Corticosteroids Can Ease Recovery from Wisdom Tooth Surgery

Ease pain, swelling, but effect on pain is minimal

By Lois Baker

Release Date: April 3, 2008

BUFFALO, N.Y. -- A new meta-analysis of oral surgery studies appears to settle the question of whether corticosteroids ease recovery following wisdom tooth surgery, and the answer is a qualified "yes."

The study found that corticosteroids lessen swelling and jaw stiffness significantly during post-surgery recovery, but have minimal effect on pain.

Results of the study were presented today (April 3, 2008) at a platform session at the 2008 American Academy of Dental Research meeting being held in Dallas, Texas.

"Although a lot of oral and maxillofacial surgeons use corticosteroids routinely in 3rd molar (wisdom tooth) surgery, many academicians argue that their efficacy is still not conclusive," said Michael R. Markiewicz, a predoctoral student in the University at Buffalo School of Dental Medicine and first author on the study.

"There have been many prospective clinical trials assessing corticosteroids' reduction of edema (swelling due to inflammation), trismus (difficulty opening the jaw) and pain, but the effect shown in some of these small studies has been minimal," he said. "This is the reason for performing a meta-analysis. By combining the data of these smaller studies, we made a more powerful study with a large sample size that hopefully better answers this question."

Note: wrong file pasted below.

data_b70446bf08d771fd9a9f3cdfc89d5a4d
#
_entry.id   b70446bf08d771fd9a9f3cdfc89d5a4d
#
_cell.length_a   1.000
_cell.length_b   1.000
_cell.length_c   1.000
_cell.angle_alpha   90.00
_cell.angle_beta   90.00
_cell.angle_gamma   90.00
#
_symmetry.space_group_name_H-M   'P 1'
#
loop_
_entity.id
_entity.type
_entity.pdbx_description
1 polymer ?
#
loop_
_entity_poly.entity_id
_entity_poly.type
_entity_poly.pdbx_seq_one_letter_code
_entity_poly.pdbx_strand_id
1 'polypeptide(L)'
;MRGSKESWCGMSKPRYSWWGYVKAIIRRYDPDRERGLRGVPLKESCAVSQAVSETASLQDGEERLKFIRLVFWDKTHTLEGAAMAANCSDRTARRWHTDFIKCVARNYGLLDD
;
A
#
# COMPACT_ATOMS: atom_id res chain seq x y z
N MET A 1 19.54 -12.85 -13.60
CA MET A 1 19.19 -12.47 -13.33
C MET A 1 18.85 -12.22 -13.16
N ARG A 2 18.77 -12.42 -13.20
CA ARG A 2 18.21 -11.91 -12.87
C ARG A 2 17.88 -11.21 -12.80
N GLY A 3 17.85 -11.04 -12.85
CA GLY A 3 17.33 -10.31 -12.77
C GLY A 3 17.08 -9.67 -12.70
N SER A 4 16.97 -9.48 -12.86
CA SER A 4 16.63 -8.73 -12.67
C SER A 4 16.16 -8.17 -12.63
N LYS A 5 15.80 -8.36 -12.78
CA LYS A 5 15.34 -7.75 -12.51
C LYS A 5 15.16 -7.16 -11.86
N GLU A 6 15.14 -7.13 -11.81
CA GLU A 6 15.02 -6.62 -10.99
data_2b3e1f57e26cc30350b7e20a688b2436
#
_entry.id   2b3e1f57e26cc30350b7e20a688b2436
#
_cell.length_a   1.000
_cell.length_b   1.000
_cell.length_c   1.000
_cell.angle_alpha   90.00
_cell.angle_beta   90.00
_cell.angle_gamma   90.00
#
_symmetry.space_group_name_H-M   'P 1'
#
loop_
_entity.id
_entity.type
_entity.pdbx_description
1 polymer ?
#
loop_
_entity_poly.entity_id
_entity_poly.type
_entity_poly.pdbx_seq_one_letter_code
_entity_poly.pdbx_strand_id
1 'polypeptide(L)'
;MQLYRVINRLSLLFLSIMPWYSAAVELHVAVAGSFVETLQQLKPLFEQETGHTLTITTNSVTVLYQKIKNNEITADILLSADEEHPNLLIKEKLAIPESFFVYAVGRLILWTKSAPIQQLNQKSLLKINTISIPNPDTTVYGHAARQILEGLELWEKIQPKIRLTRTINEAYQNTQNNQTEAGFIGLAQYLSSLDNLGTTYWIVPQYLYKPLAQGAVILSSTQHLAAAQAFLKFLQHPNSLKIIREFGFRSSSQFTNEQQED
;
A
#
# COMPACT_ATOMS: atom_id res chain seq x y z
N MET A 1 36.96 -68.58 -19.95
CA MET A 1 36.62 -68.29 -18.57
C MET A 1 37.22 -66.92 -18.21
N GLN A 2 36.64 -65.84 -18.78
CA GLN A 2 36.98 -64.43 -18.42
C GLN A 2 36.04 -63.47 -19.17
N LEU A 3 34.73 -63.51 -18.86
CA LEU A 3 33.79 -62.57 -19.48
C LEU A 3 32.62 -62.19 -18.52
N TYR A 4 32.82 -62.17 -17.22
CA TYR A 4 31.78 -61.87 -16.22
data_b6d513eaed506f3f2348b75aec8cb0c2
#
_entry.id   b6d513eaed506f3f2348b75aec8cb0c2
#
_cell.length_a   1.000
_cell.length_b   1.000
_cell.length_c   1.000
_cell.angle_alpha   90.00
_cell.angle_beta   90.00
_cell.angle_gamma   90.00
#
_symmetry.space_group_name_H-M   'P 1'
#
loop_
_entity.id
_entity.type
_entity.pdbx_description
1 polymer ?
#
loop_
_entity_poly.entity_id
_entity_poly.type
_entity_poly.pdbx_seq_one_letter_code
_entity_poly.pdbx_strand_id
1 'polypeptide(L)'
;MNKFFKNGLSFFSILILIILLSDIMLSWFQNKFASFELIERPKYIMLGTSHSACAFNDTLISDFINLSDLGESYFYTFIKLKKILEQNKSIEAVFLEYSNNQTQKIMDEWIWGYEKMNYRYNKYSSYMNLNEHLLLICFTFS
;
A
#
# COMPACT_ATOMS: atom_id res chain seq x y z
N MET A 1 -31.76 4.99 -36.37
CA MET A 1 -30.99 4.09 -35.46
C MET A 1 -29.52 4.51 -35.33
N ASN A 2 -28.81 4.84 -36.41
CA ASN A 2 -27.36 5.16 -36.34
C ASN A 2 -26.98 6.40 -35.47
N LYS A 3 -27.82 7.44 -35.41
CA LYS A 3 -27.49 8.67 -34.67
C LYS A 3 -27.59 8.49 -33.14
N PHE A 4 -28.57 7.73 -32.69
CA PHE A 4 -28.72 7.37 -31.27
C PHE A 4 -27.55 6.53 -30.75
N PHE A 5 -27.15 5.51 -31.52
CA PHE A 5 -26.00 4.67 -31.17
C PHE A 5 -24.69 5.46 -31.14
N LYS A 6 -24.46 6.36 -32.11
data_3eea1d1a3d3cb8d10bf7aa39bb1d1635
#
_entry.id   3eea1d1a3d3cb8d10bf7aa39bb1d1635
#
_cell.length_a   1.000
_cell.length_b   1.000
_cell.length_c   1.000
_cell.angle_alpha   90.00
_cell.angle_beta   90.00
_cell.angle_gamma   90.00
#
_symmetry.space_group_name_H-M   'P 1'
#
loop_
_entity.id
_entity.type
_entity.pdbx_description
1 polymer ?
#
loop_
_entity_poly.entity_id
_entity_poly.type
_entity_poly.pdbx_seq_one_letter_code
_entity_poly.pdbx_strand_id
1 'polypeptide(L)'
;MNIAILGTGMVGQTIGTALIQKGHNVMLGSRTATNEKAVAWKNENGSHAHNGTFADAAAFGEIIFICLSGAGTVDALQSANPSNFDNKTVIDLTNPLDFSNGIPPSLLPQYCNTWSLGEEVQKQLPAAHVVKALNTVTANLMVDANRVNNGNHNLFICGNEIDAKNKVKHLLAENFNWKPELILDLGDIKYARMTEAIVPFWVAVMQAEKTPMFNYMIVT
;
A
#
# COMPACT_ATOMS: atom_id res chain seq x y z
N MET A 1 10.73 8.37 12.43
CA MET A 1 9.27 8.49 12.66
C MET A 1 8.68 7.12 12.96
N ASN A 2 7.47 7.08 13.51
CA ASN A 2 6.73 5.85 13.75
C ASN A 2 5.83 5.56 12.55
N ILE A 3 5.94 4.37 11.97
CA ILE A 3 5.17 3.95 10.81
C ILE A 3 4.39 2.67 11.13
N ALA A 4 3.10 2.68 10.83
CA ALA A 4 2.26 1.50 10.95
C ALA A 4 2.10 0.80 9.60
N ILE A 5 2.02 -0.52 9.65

The meta-analysis covered 12 trials that met specific criteria for inclusion into the meta-analysis. Researchers were interested primarily in findings at two points post-surgery: less than 4 days, considered "early," and more than 3 days, considered "late." To standardize the assessments, in most instances they selected results for day 2 and day 7, respectively, to codify for "early" and "late."

Results showed that swelling, as measured on standard computed tomography, in corticosteroid receiving patients was 0.6 millimeters less at early assessment and 0.5 millimeters less at late assessment than controls. Those who received corticosteroids also were able to open their jaws an average of 4.1 millimeters more at "early" assessment and 2.7 millimeters more at "late" assessment than controls. Pain

was somewhat less at "early" assessment in patients who received corticosteroids than in those who did not, but the difference didn't reach statistical significance. There was no difference in pain between groups at the late time point, results showed.

"This study highlights the need for new prospective large scale investigations to adequately assess the optimal type and dose of corticosteroids, as well as the proper time to administer them," said Markiewicz. "In addition, the different anti-inflammatory effects of steroids and NSAIDs (non-steroidal anti-inflammatory drugs) also need to be investigated.

"Regardless, we feel that the present results provide a high level of evidence supporting the use of corticosteroids on patients undergoing extraction of third molars."

Also contributing to the research were Mark F. Brady, Brown University School of Medicine, Providence, R.I.; Eric L. Ding, ScD, Harvard University's School of Public Health, Boston, Mass., and Thomas B. Dodson, D.M.D., M.P.H., Massachusetts General Hospital, Boston, Mass.

The study was supported by the UB Department of Oral and Maxillofacial Surgery's Education and Research Fund, and the Center for Applied Clinical Investigation, Massachusetts General Hospital, Boston, Mass.